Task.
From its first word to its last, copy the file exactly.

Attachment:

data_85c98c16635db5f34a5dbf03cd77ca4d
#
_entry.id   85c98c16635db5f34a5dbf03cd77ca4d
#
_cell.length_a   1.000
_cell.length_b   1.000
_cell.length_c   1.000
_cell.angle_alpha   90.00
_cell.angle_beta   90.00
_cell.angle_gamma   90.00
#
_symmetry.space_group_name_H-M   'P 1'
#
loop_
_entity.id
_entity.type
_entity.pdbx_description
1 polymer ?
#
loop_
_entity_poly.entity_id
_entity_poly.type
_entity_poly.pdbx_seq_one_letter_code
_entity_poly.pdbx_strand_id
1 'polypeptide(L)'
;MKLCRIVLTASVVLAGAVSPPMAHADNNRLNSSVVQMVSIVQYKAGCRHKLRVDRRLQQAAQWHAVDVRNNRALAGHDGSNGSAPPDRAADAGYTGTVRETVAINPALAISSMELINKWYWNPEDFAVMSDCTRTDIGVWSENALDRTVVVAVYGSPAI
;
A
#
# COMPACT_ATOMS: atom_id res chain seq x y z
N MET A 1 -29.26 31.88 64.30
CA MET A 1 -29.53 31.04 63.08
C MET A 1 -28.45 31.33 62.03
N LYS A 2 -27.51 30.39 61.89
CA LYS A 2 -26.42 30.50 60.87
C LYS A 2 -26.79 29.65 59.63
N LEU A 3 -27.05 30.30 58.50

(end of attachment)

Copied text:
data_85c98c16635db5f34a5dbf03cd77ca4d
#
_entry.id   85c98c16635db5f34a5dbf03cd77ca4d
#
_cell.length_a   1.000
_cell.length_b   1.000
_cell.length_c   1.000
_cell.angle_alpha   90.00
_cell.angle_beta   90.00
_cell.angle_gamma   90.00
#
_symmetry.space_group_name_H-M   'P 1'
#
loop_
_entity.id
_entity.type
_entity.pdbx_description
1 polymer ?
#
loop_
_entity_poly.entity_id
_entity_poly.type
_entity_poly.pdbx_seq_one_letter_code
_entity_poly.pdbx_strand_id
1 'polypeptide(L)'
;MKLCRIVLTASVVLAGAVSPPMAHADNNRLNSSVVQMVSIVQYKAGCRHKLRVDRRLQQAAQWHAVDVRNNRALAGHDGSNGSAPPDRAADAGYTGTVRETVAINPALAISSMELINKWYWNPEDFAVMSDCTRTDIGVWSENALDRTVVVAVYGSPAI
;
A
#
# COMPACT_ATOMS: atom_id res chain seq x y z
N MET A 1 -29.26 31.88 64.30
CA MET A 1 -29.53 31.04 63.08
C MET A 1 -28.45 31.33 62.03
N LYS A 2 -27.51 30.39 61.89
CA LYS A 2 -26.42 30.50 60.87
C LYS A 2 -26.79 29.65 59.63
N LEU A 3 -27.05 30.30 58.50